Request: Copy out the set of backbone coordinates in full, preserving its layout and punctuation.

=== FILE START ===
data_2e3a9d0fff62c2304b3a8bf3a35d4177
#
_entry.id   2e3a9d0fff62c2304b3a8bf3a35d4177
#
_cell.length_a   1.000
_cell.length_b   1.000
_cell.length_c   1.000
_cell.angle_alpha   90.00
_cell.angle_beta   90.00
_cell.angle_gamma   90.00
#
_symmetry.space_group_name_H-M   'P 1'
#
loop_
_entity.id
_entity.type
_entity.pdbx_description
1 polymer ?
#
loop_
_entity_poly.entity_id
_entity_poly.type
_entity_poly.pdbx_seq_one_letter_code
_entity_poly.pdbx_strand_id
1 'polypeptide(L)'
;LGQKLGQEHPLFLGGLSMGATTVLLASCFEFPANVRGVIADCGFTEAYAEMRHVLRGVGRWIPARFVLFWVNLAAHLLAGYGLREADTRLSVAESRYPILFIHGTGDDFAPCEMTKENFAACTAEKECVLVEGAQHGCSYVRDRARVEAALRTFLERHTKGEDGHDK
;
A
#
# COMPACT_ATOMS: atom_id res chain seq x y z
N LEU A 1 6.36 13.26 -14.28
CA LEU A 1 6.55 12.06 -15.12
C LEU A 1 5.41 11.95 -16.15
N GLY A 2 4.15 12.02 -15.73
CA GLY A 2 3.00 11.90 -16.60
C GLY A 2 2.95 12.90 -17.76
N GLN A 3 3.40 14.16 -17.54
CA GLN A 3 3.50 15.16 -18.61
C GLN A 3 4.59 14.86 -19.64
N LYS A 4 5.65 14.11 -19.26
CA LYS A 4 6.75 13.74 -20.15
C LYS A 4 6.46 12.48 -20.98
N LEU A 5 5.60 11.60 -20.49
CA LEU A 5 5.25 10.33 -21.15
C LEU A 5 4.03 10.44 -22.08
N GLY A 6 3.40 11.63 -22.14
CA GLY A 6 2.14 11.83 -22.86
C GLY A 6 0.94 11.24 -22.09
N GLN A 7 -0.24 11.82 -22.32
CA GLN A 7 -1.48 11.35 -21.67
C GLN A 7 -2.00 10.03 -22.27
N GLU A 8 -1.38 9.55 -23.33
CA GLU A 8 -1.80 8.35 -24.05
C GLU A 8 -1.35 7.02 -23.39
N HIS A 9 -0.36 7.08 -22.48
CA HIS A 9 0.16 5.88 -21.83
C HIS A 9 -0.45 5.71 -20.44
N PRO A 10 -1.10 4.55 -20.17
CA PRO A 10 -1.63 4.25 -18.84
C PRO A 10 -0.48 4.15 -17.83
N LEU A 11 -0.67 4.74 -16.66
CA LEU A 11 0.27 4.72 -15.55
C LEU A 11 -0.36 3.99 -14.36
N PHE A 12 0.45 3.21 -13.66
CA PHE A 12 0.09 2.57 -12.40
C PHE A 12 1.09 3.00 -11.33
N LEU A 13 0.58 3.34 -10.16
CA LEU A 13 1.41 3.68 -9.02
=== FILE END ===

data_2e3a9d0fff62c2304b3a8bf3a35d4177
#
_entry.id   2e3a9d0fff62c2304b3a8bf3a35d4177
#
_cell.length_a   1.000
_cell.length_b   1.000
_cell.length_c   1.000
_cell.angle_alpha   90.00
_cell.angle_beta   90.00
_cell.angle_gamma   90.00
#
_symmetry.space_group_name_H-M   'P 1'
#
loop_
_entity.id
_entity.type
_entity.pdbx_description
1 polymer ?
#
loop_
_entity_poly.entity_id
_entity_poly.type
_entity_poly.pdbx_seq_one_letter_code
_entity_poly.pdbx_strand_id
1 'polypeptide(L)'
;LGQKLGQEHPLFLGGLSMGATTVLLASCFEFPANVRGVIADCGFTEAYAEMRHVLRGVGRWIPARFVLFWVNLAAHLLAGYGLREADTRLSVAESRYPILFIHGTGDDFAPCEMTKENFAACTAEKECVLVEGAQHGCSYVRDRARVEAALRTFLERHTKGEDGHDK
;
A
#
# COMPACT_ATOMS: atom_id res chain seq x y z
N LEU A 1 6.36 13.26 -14.28
CA LEU A 1 6.55 12.06 -15.12
C LEU A 1 5.41 11.95 -16.15
N GLY A 2 4.15 12.02 -15.73
CA GLY A 2 3.00 11.90 -16.60
C GLY A 2 2.95 12.90 -17.76
N GLN A 3 3.40 14.16 -17.54
CA GLN A 3 3.50 15.16 -18.61
C GLN A 3 4.59 14.86 -19.64
N LYS A 4 5.65 14.11 -19.26
CA LYS A 4 6.75 13.74 -20.15
C LYS A 4 6.46 12.48 -20.98
N LEU A 5 5.60 11.60 -20.49
CA LEU A 5 5.25 10.33 -21.15
C LEU A 5 4.03 10.44 -22.08
N GLY A 6 3.40 11.63 -22.14
CA GLY A 6 2.14 11.83 -22.86
C GLY A 6 0.94 11.24 -22.09
N GLN A 7 -0.24 11.82 -22.32
CA GLN A 7 -1.48 11.35 -21.67
C GLN A 7 -2.00 10.03 -22.27
N GLU A 8 -1.38 9.55 -23.33
CA GLU A 8 -1.80 8.35 -24.05
C GLU A 8 -1.35 7.02 -23.39
N HIS A 9 -0.36 7.08 -22.48
CA HIS A 9 0.16 5.88 -21.83
C HIS A 9 -0.45 5.71 -20.44
N PRO A 10 -1.10 4.55 -20.17
CA PRO A 10 -1.63 4.25 -18.84
C PRO A 10 -0.48 4.15 -17.83
N LEU A 11 -0.67 4.74 -16.66
CA LEU A 11 0.27 4.72 -15.55
C LEU A 11 -0.36 3.99 -14.36
N PHE A 12 0.45 3.21 -13.66
CA PHE A 12 0.09 2.57 -12.40
C PHE A 12 1.09 3.00 -11.33
N LEU A 13 0.58 3.34 -10.16
CA LEU A 13 1.41 3.68 -9.02